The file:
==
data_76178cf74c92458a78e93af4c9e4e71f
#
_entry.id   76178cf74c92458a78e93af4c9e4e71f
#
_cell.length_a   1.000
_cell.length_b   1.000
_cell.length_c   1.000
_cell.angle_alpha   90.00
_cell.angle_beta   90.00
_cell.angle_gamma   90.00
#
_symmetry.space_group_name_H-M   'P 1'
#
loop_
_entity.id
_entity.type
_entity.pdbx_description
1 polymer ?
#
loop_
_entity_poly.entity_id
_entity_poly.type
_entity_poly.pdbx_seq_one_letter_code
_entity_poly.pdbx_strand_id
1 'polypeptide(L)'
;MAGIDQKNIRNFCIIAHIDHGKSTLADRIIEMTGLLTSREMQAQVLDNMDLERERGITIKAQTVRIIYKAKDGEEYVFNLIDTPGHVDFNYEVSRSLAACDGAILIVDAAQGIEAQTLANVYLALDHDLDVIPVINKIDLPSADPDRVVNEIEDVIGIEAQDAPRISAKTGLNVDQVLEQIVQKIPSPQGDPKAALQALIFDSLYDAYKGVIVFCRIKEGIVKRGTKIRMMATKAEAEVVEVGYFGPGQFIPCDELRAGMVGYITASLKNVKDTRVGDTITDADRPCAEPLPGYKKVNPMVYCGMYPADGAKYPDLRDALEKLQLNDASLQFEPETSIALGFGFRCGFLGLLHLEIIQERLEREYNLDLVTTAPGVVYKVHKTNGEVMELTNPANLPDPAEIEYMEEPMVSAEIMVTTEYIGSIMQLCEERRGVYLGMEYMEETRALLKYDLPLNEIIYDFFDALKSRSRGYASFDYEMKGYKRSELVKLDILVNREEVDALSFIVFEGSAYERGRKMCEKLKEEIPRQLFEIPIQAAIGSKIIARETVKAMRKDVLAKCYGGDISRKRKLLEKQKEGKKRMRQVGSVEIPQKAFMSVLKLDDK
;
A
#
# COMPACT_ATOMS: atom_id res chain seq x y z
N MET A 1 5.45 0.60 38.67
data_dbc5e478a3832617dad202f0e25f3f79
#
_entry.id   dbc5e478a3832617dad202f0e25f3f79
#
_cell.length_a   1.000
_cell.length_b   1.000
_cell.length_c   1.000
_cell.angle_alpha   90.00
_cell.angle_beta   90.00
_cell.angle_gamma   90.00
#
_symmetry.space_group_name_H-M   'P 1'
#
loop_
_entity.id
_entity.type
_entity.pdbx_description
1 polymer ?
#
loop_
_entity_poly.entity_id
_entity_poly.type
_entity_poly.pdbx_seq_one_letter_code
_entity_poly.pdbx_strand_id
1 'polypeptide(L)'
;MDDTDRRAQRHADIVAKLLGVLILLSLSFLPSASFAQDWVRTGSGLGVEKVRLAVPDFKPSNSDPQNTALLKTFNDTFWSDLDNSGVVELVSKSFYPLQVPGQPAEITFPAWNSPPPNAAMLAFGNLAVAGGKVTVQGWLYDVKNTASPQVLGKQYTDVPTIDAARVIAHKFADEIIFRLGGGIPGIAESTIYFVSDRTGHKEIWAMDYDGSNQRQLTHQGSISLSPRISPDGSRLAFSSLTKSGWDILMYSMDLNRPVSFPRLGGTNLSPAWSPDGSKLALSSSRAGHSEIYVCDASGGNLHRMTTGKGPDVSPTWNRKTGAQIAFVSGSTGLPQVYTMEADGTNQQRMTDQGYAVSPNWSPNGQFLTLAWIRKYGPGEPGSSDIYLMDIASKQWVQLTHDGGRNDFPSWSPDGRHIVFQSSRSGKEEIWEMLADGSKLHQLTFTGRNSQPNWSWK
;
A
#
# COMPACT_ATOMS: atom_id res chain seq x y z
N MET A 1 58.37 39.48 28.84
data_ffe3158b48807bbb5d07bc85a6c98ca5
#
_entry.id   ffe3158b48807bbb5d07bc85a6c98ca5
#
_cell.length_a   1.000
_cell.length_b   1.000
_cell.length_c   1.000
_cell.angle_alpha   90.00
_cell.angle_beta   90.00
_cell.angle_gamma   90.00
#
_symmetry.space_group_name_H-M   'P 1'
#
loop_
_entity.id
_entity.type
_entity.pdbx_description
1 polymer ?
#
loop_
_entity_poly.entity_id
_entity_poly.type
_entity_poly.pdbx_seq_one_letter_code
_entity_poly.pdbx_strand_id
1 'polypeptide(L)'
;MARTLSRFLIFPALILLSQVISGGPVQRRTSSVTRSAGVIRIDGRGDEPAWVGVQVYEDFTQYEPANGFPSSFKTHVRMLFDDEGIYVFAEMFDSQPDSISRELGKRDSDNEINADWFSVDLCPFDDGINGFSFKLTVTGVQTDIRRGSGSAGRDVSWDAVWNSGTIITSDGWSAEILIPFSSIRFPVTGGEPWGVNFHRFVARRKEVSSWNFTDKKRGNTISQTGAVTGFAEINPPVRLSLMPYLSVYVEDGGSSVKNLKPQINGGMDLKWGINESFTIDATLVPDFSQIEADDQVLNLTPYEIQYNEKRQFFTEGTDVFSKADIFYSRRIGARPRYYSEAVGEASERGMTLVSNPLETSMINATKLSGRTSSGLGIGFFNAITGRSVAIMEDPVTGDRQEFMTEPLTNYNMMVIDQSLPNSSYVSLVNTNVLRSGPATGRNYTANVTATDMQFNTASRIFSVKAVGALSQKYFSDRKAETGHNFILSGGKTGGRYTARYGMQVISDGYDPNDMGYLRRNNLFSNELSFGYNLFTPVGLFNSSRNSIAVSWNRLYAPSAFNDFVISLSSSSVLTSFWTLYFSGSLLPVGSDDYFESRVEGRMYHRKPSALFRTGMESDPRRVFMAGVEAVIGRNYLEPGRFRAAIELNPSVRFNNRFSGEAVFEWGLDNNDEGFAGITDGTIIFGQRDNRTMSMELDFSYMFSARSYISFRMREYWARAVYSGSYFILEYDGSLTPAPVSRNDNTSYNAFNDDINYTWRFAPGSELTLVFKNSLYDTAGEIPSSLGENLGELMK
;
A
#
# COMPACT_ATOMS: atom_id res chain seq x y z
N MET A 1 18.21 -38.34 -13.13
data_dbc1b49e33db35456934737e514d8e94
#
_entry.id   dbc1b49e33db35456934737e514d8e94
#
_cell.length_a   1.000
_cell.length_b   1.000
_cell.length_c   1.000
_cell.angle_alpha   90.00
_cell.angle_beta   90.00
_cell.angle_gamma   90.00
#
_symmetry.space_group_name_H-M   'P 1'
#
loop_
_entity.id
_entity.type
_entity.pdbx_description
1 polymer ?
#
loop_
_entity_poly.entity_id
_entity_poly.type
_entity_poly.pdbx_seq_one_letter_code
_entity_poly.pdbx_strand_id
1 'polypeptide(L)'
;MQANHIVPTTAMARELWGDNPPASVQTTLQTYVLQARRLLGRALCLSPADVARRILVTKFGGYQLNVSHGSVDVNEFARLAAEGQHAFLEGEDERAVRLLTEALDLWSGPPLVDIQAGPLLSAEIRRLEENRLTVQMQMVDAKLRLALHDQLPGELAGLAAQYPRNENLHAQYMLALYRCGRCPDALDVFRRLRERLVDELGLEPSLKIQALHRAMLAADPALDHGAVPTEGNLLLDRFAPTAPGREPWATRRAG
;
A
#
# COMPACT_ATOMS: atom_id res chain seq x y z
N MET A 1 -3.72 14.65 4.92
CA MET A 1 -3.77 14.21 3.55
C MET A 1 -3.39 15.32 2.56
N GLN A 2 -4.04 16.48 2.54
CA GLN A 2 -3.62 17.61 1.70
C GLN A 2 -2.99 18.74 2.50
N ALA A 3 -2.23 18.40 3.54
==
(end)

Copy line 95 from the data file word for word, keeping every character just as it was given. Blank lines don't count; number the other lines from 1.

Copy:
#